Featured Adafruit Community Project
Mark Miller shared:
My latest version of the CNC lathe for wood and plastics. This model uses the Ps2 joystick teach system I have been making and allows you to manually create a part and then make copies of that part as the data for the movements are stored as you create the part. The board with the display on the left is the DRO which indicate position of the X and Y, you push the joystick down to toggle between them. A hex file is created as you create the original, and is transferred to a PIC. I have made several more versions of this and am currently making a small mill, drill and foam cutter that will use the same system. The entire machine is mostly made of Lexan bits and pieces and a few inexpensive motors.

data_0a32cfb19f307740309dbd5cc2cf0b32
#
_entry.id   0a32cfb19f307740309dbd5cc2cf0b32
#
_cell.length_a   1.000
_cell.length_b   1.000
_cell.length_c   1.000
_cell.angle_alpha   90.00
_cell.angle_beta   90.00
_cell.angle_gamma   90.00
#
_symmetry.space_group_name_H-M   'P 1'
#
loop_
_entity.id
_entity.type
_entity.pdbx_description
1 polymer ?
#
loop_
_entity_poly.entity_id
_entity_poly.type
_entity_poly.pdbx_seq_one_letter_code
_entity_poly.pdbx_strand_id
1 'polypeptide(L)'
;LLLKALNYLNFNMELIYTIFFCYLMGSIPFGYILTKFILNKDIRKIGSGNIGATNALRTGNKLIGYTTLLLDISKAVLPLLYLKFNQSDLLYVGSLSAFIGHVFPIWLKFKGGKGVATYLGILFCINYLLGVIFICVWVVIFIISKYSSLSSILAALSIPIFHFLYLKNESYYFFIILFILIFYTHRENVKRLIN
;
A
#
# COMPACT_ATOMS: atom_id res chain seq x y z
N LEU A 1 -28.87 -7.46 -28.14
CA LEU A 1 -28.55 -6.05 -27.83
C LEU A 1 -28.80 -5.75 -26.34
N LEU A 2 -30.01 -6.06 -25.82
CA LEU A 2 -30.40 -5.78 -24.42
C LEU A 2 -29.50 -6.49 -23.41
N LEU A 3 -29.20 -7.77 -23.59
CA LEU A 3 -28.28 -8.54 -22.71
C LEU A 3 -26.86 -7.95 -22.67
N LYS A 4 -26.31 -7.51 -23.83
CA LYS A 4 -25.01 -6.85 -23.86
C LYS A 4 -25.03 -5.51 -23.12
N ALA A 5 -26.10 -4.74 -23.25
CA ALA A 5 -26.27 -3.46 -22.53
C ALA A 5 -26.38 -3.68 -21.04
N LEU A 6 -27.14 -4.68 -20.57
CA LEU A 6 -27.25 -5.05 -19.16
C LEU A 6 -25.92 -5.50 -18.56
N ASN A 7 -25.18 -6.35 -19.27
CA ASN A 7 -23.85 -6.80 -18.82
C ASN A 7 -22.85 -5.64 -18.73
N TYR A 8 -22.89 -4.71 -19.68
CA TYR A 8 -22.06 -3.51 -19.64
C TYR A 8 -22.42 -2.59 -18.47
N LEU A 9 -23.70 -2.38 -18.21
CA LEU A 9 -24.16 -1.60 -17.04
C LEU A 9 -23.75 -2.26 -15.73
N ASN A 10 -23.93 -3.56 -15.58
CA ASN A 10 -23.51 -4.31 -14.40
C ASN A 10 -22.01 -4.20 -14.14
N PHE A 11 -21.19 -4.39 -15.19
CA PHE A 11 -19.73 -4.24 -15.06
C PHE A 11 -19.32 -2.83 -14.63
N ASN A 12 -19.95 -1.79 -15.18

There are people making amazing things around the world, are you one of them? Join the 77,795 strong! And check out scores of projects they shared this week after the jump!
Michael “Skimbal” Curry shared about his 3D printed vehicle project in progress: “An update on the development of the suspension and drivetrain, also get a look at what is hopefully the final version of the rear axle.” (read more)
From the Google+ Community
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Riley Harrison shared: “I put together an album of projects i’ve been working on since we got our awesome laser cutter at Twin Cities Maker – the Hack Factory. The laser is by far my favorite toy in the shop.” (read more)
Luis G III. shared: “Hi! Today I finished HelloSpoon robot, now it actually looks like a robot is everything mounted and running.
Here’s a little video showing you how HelloSpoon robot is and how it looks. Hope you like it and if you like the video please share it! That will be very helpful :-)”(read more)